Transcript for Doctors move from hospitals to COVID-19 testing sites to treat communities of color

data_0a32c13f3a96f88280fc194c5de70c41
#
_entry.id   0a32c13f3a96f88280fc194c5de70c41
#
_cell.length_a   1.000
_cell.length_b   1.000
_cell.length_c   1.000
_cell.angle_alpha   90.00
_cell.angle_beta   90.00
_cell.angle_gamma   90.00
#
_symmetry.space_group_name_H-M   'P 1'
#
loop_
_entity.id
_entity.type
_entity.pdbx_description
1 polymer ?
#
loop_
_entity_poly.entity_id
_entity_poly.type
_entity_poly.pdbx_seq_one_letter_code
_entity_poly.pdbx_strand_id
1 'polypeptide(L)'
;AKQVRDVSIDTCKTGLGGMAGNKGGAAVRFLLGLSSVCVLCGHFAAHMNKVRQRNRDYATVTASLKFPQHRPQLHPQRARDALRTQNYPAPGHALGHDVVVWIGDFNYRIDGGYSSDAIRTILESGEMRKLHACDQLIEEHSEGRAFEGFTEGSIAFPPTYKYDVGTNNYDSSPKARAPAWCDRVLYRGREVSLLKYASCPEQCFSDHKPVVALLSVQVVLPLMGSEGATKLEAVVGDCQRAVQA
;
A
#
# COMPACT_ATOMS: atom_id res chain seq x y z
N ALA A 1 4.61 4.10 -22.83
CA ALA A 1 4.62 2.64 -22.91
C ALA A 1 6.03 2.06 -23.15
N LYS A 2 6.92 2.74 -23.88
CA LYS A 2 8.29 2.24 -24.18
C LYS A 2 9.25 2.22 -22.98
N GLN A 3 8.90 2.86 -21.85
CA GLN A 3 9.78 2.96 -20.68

Behind these face masks, doctors on a mission of mercy. They're in covid-stricken south Florida, unloading test kits. The moment we arrived, there were people who had been lined up since 4:00 in the morning needing a test. For months, Dr. Jaclyn and her colleagues were on the front lines working to bring testing to hard-hit poor and immigrant communities in New York City. Now they've gone from one battlefield in Latino neighborhoods in the bronx to another here in Florida. Just living through the process over again, it was exactly the same situation we saw in March. Medical experts say testing is a key tool in stopping the virus' spread, but lack of this testing is unequal. We will continue to be at risk of getting coronavirus. All of us need to solve this problem of inequitable access to testing. ABC news and 538 analyzed test sites, using census data and test site info from castlight and found that in and around many cities, testing locations were more scarce in predominantly black and Latino neighborhoods than in their white, wealthier counter parts. It's exacerbation of preexisting inequalities. Companies offering testing, many of those are located in predominantly white neighborhoods because of inability to make enough profit in low-income communities. As a result of that, communities of color have less access to The study revealed particularly large disparities in testing access in and around San Antonio, Baltimore, los Angeles and south Florida. To help address this inequality, Dr. Dell Mont has been volunteering here for weeks. It's devastating that the communities that need it the most, the communities where we could have made a great impact have not had access to testing. Born in Venezuela, Dr. Dell Mont has been working without her family for weeks. She's devoted her career to helping immigrants. It's an unprecedented time. I feel that all the resources I've achieved during my career, my administrative skills, my clinical skills, empathy, coming from a family with limited resources, understanding that there are definitely differences in the communities. 16-year-old Natalie Choi's family also had limited resources. Her whole family has been sick for almost three weeks. My mom, my dad, my little brother, then my two little baby siblings, and my grand paw all live with me. And pretty much everyone experienced symptoms, including the babies. You live in what's called a multi-generational family. How realistic is it for you guys to have social distanced within the house? Since my dad was the first one to test positive, it was easy to stay in his bedroom and bathroom, but then we couldn't do anything at all except wear a mask pretty much all day long and we still do. Her father speaks mostly Spanish, and thankfully, so do these doctors. It was easy for them to communicate and know what was going on, and not me translating everything. Plus, with the extended family, testing wasn't just tough to find but tough to afford. People who have the money to pay for every single test, they have much easier access. Like paying for $100 or $150, that's fine, but when it's five, six, seven people, some families can't afford it. When you don't have insurance, the only other options is to rely on publicly-funded means, whether that's public health sites or philanthropic funds which have helped the many individuals who have organized to create free testing in communities of color. This is one of those organizations forced to fill the gaps. Dr. Ramon tillage is the co-founder. He immigrated from the Dominican Republic. We speak the same language, we know exactly what's the problem about housing, money. Then we have to work with them. In any way possible. We believe in the American dream. We were with Dr. Tillage in the spring, visiting in the bronx, home to the highest rates of covid-19 deaths in all of new York City. Put your mask on. This was one of the few lifelines to predominantly spanish-speaking patients. They expanded to partner with New York state to add 28 additional testing sites. From the beginning, we've been trying to get testing in our community. We did did ourself. We put on the line a lot of money, the doctors, to go ourself. And we want to continue for our own people. Now almost three months after we met Dr. Tallaj, they are donating to those most in need like in Texas. This family was showing symptoms. He was very happy that they weren't asking any information about status or any papers, any information, because he didn't want to go at first. He was like, no, I don't want to go. And I was like, no, let's go get My colleague, Marcus Moore was with Sonya and her daughter when they got tested in Houston. How far did you have to drive to get a test? We drove about 30 minutes, but I was glad they were able to get us in quickly, because I have tried other places and the wait was about three to four weeks. Hold on a minute, three to four weeks to get a test? Yes, because the testing sites are very busy right now. How many testing centers did you check? To try to get a test? There were around three or four in my areas including Walgreens and CVS. Some of them are doing it, but they don't have any testing available because it's full. They keep on saying to try back later, and I kept on trying later and later. Every two, three hours, and it would give me the same message. Just days after that somos test, a result, positive. It was very shocking and scary that all of us tested positive and it's so dangerous. People are dying. It's just crazy. Sonya is just one of the tens of thousands of new people testing positive every day, a sign that the doctors of somos and America have a long road ahead. We fight and we find a way. Up next, designing a
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